The passionate first time of a man making love to a woman was expressed in a blissful rhythm, another poet spoke with real anger against men who beat women, and another performed a poem about the capacity of the heart to survive pain.
Dim lighting and deep red curtains helped create an eclectic and inviting atmosphere Sunday night at the Mercury Caf/ in Downtown Denver.
I walked in to find a diverse audience – people of all different ages, races, sexes and sexual orientations – listening intently to poet Leni Chernila, a professor at Denver University.
Chernila was one of many who read their work at Sunday night's open-mike prior to Mercury's Slam Poetry contest.
As Chernila spoke, I watched the crowd react to the honesty of a man who didn't sugarcoat the harsh realities that inspired his poetry.
"I speak God's honest truth, as hard as I can make it," Chernila said.
His poetry was not about the war in Iraq or political campaigns, but about the day-to-day encounters of everyday people.
The poets that perform here are sharing a part of themselves to the audience, hoping they don't crash and burn, Chernila said.
"They bring an authentic spiritual encounter into the audience," Chernila said.
It's about truth here – taking a precious moment and using words to move something inside the members of the audience. Poets try to take something beautiful and describe it without tainting it.
"Its hard to touch joy on the wings and not break it," Chernila said.
Dino DeLano understands what Chernila is saying; before performing his poetry he was a public speaker. However, public speaking has much more structured dialogue.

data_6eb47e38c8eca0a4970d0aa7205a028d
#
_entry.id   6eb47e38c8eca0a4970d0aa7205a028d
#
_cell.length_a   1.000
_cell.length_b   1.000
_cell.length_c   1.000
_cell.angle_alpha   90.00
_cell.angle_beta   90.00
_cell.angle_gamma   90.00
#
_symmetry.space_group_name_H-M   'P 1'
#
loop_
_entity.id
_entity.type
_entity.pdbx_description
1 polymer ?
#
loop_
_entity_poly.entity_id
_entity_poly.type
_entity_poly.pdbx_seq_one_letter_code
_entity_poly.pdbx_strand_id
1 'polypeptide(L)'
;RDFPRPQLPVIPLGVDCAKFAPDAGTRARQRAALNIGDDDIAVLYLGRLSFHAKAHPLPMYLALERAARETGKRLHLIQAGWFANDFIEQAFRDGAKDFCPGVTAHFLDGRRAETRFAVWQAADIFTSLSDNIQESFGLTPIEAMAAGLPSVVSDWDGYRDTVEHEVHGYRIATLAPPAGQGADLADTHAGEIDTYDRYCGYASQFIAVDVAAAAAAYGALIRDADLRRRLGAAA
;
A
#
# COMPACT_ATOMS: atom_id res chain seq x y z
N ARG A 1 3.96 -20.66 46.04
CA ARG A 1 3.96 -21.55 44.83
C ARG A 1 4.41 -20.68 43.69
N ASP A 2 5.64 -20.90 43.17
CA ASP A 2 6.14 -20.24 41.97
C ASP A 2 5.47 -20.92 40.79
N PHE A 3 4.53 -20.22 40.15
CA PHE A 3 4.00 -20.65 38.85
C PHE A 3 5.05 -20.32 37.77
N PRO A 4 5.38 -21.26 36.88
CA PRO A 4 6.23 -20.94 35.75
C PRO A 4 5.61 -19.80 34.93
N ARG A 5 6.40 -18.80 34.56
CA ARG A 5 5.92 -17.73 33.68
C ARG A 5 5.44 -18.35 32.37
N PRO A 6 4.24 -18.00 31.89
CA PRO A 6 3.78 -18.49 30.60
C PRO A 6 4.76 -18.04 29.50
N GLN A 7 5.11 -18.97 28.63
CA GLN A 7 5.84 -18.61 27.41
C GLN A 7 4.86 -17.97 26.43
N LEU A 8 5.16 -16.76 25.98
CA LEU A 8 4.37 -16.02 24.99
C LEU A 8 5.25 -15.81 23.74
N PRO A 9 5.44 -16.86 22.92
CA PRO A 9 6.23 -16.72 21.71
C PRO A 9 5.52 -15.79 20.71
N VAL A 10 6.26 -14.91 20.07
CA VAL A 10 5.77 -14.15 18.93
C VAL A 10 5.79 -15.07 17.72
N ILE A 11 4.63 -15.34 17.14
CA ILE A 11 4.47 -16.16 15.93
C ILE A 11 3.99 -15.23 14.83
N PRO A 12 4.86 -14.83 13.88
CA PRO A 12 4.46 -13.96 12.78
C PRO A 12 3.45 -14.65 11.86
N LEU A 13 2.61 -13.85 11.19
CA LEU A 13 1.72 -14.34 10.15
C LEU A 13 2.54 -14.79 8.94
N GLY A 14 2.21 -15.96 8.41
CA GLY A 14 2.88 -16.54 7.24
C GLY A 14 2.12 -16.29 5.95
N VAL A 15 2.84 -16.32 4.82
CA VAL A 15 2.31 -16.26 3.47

"Poetry is more difficult because it's personal," DeLano said. "I write my poetry for me."
Dino DeLano has been performing his poetry at the Mercury Caf/ for six years. In that time he has seen the audience grow continuously, dominated by a younger audience and younger group of poets.
After an hour of open-mike poetry, the contest began. The open-mike poetry has made the audience open to and familiar with listening to the poetry, said Ken Arkind, a member of the Denver Slam Team.
Last year, the Denver Team won second place in the National Poetry Slam. This year they hope to take first place in the national competition in Albuquerque, N.M., Arkind said.
In the slam contest each contestant has three minutes to perform an original piece of poetry, according to www.poetryslam.com. Contestants receive a 10 second grace period before points are deducted from their score. Members of the audience judge the contestants based on both the quality of the poetry and their performance.
When a poet steps on stage the audience falls silent. The honesty and the passion with which he or she performs are as important to capturing the audience as the words said. Topics of controversial nature were discussed with shocking vividness and sensitivity. The young men and women on stage have gained my respect with their artistic talent.
For more information about the Mercury Caf/ go to www.mercurycafe.com or if you are interested in slam poetry visit www.poetryslam.com.
Kathryn Dailey is a sophomore journalism major. She is the assistant entertainment editor at the Collegian.